Serving his country was not enough for Sterling resident Ernst Stockel. That's why the Vietnam War era veteran joined American Legion Post 150.
"Most of us feel we have an obligation to our community to continue serving in non-military ways," said Stockel, post adjutant and past commander for the post.
Sterling resident Edwin "Ed" Linek wanted to listen to the individuals who provided the service, including World War II veterans who served while he was a teenager. "Their experiences are quite different than ours," said Linek, chaplain and past commander for the post.
Remembering the history of the struggle of the nation was a reason for Cmdr. Charlie Scaggs to join.
"It was important to keep that memory alive so people understand the sacrifices that were made to preserve our way of life," said Scaggs, a Sterling resident who joined the legion 10 years ago and a former member of the Board of Supervisors from 1992-96.
THE AMERICAN LEGION educates residents through various activities and ceremony events. Each year, the post conducts a Memorial Day service at the Sterling Area Veterans Memorial in Sterling Park, which was dedicated in May 1976. The ceremony on May 27 includes a rifle salute, the taps and raising of the colors with Del. Thomas "Tom" Rust (R-86th) as keynote speaker. During the ceremony, the American Legion will be assisted by the Veterans of Foreign Wars (VFW) Post 9478 in the 21-gun rifle salute. In turn, members from the American Legion will assist with the firing squad and color guard during the Veterans Day ceremony in November. The firing squad has eight members and the color guard, six.
"We made it a joint effort," Scaggs said. "We thought all veterans should have an opportunity to participate in the memorial."
The American Legion is a service organization for veterans and their families and has a different mix of programs than the VFW. Members of the American Legion are required to be on active duty during Congress-designated war periods, while VFW members have to have served in an overseas combat theater.
"Our programs aren't essentially that different," Stockel said.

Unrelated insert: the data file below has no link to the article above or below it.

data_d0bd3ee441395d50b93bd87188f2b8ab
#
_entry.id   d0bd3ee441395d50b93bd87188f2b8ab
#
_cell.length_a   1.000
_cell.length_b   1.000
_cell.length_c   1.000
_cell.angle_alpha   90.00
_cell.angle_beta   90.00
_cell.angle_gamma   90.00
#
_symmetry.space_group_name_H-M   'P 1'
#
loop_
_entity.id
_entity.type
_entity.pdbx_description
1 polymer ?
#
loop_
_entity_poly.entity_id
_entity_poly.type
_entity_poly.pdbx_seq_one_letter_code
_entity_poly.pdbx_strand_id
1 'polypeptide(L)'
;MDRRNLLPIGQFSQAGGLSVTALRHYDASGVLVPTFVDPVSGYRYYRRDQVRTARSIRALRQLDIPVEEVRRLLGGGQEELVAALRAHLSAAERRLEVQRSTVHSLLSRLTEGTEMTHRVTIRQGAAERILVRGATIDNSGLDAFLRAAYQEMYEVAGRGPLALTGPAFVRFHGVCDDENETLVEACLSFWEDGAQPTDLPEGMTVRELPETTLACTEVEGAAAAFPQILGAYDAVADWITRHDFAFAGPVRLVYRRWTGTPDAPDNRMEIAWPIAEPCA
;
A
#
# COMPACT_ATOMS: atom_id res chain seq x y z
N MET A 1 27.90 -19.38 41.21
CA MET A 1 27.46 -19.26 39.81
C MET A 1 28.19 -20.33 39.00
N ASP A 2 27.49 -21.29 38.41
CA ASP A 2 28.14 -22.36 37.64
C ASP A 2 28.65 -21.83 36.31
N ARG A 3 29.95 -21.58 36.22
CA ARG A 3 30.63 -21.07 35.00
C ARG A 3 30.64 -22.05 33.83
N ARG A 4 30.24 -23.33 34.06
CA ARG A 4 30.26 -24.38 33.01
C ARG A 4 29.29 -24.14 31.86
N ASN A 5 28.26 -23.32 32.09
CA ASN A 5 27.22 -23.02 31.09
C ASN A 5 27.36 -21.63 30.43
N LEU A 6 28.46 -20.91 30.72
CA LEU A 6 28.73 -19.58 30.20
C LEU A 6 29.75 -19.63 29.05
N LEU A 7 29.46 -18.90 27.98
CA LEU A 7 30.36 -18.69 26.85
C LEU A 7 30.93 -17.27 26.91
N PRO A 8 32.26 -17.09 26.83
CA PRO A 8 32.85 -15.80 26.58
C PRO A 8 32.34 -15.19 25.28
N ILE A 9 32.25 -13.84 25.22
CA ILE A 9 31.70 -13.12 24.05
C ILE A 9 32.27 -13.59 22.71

THE AMERICAN LEGION aims to educate the public on constitutional and military history, explaining what happened during military conflicts and why. The legion holds the American Legion High School Oratorical Contest annually to award high school juniors with scholarships for their presentations on constitutional issues. The legion provides community service by distributing holiday food baskets and participating in parades; uses the color guard for parades, ceremonies, funerals and meetings; and offers service officer and chaplain assistance to members and families as needed. "It gives you an opportunity to serve the community. It's hard to do something on your own," Stockel said.
The graveside services for war veterans involve a firing squad, taps, folding of the American flag and presentation of the flag to the veteran's family, some of the same ceremonial activities included in the Memorial Day service. The service this year marks the American Legion's 26th anniversary. Post 150 received a charter on Nov. 11, 1967 and was named Charles E. Peters Post 150 after the first Vietnam casualty from the Sterling Park area. Elbert Mac Fowler served as the first commander for the post, which chartered with 51 members.
BY DECEMBER 1971, the post had 120 members, compared to about 220 members today. On Jan. 21, 1980, the post combined with Breckenridge Post 91 of Herndon and Cyrus W. Wood Post 10 of Reston to form the Breckenridge-Peters-Wood American Legion Post 150 of Sterling Park, which received a new charter at that time.
The members of the post meet the first Wednesday of the month for a business meeting to organize administrative duties, program expenditures, memorial upkeep and fund-raising activities. About 10 to 15 members show up at each meeting.
"It's nice to be with a group of veterans and listen to their experiences," said Linek, who served in the Korean War and joined the American Legion 14 years ago. He also is a member of the VFW.
Stockel said, "I enjoy gathering with people my age who had similar experiences. We talk about the struggles we went through and reminisce."